Visiting Gyro Pilots

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Visiting Gyro Pilots

Unread post by OLLIE » Mon Feb 23, 2015 4:21 pm

Can anybody confirm legal requirements for a visiting gyro pilot to fly solo in RSA/
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Re: Visiting Gyro Pilots

Unread post by Learjet » Mon Feb 23, 2015 10:37 pm

Ollie - hopefully some of the better informed chaps will chime in, but my understanding is that a foreign pilot will have to write the Air Law exam and a check ride with an instructor in order for an overseas gyro license to be validated for flying SA registered aircraft.
Above not required if temporarily importing / flying in SA in a foreign registered gyro.
The other reality is that visiting / overseas gyro pilots with aspirations of doing some "hire & fly safari flying" in SA may struggle to find a school willing to rent out their gyros.
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Re: Visiting Gyro Pilots

Unread post by maun16 » Mon Mar 02, 2015 4:07 pm


yes they will have to write an airlaw exam,and do a check ride with an instructor,to get there foreign license validation.
Had some friends come over earlier this year from europe,and it turned out to be very difficult in order for them to be able to fly,with all the caa complications etc
so in the end they gave up.
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Re: Visiting Gyro Pilots

Unread post by Blat » Thu Feb 08, 2018 6:30 pm

Hi, I'm re-opening this topic for some more specifics.

I have a helicopter PPL(H) licence for the Robinson R22 and R44 under the EASA European and UK rules. I added a Gyrocopter PPL(G) licence in the UK last year as flying helicopters privately is pretty expensive. I've also discovered that flying gyros is more fun and I intend to stick to gyros for my personal flying from now on.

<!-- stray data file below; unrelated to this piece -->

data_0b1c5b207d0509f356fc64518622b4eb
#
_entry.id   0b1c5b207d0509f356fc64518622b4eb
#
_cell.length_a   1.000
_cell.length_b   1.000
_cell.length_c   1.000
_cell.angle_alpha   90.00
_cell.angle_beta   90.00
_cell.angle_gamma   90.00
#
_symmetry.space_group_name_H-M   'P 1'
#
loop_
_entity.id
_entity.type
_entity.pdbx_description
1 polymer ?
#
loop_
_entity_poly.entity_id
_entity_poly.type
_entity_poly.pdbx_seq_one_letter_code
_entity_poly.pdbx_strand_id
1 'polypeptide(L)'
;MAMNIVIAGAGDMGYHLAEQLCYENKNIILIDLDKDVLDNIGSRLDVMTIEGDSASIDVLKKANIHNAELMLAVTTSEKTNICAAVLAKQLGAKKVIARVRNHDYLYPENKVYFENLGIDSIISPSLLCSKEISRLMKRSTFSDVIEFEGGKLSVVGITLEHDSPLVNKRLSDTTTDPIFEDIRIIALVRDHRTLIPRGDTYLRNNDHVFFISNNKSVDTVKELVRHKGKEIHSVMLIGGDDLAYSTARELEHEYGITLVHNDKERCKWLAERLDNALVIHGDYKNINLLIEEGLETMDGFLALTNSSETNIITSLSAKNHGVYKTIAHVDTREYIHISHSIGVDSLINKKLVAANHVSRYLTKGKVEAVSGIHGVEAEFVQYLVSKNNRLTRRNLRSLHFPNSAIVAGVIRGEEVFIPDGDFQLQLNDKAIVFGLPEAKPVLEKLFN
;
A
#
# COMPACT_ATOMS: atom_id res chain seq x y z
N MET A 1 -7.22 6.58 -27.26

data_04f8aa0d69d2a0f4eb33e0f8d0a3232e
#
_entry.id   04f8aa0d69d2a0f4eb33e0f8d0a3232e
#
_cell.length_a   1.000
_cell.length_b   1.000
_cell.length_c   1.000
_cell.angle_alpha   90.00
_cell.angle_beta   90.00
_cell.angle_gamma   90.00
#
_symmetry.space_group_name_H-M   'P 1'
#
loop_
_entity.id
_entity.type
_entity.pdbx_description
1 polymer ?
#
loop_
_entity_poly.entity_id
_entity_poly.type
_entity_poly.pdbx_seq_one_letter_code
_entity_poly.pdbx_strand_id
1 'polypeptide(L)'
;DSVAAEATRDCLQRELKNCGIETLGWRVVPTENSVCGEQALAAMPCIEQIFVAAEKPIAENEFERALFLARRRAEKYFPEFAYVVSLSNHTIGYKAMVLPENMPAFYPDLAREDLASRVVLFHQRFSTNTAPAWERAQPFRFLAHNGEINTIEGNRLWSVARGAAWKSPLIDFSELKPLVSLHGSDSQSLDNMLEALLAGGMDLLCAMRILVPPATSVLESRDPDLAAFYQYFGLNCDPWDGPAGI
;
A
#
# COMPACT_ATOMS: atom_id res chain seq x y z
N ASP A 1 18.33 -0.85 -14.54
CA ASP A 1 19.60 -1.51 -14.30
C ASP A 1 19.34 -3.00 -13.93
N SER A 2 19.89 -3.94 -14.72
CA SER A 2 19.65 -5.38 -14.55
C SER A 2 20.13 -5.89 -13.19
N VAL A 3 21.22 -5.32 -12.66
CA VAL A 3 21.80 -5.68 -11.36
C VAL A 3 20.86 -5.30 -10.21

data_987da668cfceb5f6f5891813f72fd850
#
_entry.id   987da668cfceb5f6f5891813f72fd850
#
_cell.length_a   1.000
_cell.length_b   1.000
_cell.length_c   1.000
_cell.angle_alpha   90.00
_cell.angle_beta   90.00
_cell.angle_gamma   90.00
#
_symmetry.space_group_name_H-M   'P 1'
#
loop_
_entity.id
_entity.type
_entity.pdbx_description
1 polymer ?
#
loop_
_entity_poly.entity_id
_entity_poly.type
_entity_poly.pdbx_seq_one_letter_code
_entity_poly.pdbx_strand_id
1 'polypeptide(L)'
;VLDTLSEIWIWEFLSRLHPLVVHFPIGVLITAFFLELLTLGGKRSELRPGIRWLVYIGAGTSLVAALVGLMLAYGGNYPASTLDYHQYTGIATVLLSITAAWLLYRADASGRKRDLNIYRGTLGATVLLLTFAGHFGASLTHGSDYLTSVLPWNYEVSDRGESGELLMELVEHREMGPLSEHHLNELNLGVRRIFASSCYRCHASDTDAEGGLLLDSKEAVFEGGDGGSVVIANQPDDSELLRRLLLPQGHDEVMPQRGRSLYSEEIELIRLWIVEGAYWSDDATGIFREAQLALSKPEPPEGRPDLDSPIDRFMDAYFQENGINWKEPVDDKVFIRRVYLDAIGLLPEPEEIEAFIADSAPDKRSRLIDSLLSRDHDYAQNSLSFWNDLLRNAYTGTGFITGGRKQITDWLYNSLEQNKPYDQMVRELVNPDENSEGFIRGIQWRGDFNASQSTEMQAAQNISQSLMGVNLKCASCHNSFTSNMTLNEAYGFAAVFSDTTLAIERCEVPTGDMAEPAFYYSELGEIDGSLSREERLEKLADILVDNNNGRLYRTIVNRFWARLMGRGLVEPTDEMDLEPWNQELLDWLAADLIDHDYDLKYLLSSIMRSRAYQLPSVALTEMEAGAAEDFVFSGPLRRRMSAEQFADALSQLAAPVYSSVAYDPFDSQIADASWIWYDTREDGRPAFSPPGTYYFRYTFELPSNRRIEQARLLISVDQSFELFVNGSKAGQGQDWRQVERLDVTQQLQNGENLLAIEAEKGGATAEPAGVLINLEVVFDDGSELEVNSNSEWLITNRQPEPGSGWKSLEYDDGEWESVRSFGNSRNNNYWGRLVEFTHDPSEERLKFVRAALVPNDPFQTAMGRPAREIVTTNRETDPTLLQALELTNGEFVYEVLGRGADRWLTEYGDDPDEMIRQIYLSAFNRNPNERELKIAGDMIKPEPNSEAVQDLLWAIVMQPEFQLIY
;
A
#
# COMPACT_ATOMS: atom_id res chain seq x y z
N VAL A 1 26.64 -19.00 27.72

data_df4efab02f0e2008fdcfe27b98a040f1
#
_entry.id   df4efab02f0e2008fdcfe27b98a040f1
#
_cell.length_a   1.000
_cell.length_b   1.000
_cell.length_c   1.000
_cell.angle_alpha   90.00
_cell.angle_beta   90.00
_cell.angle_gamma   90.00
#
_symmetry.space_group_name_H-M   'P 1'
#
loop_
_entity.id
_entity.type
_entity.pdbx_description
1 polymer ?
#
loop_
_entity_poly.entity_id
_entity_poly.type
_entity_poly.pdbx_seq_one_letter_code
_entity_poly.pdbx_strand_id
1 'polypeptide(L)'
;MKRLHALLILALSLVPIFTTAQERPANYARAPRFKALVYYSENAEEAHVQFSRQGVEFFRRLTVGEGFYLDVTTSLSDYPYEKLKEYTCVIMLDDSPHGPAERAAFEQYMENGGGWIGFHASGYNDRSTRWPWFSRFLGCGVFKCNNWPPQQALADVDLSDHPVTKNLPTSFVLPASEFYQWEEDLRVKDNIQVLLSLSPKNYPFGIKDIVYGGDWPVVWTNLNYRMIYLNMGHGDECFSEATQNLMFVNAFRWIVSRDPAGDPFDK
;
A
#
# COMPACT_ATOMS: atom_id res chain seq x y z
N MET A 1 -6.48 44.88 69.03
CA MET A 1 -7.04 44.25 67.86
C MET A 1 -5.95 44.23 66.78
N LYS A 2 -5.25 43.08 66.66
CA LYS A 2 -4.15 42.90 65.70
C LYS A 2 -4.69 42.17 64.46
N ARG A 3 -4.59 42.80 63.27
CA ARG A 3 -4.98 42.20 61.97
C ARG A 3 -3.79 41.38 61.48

I now live in South Africa during the SA summer and want to hire an M16 for local flying. Does anyone know the specific requirements to 'convert' or 'recognise' my UK gyro licence in order to obtain a South African gyro licence?
I understand a SA Air Law exam must be passed and a check flight to show ability is required. Is it really a check flight or a full blown flight test? What about a separate radio licence (we don't have a separate physical licence in the UK, it's part of the EASA PPL(H))? And are the medical certificates in the UK recognised here or will I need to take another medical?

Maun16 referred to all the 'CAA complications' that caused European friends to give up. Do you know what those complications are?
After all the time, effort and expense of completing my PPL(H) and then PPL(G) I'd rather not start all over again.

If anyone has a contact who may know the answers to help resolve this problem and or can flesh out some specifics I'd really appreciate your thoughts.
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Re: Visiting Gyro Pilots

Unread post by Blat » Thu Apr 12, 2018 7:13 pm

Hi, I can now post a definitive answer to those foreign pilots wanting to fly gyros in South Africa.

I have a current UK PPL(G) (and also a PPL(H) but I'm not validating the helicopter licence in RSA). In order to fly with a European or other foreign Gyro licence in South Africa the foreign licence needs to be 'validated' by the South African authorities. I imagine a similar process is required in order to validate a foreign PPL(A) or PPL(H) licence with the South African CAA, but South Africa does not have a PPL(G). Instead you will need to obtain an NPL (National Pilot's Licence) which is managed by RAASA (Recreation Aviation Administration - South Africa). RAASA is the body responsible for microlight aircraft including gyrocopters.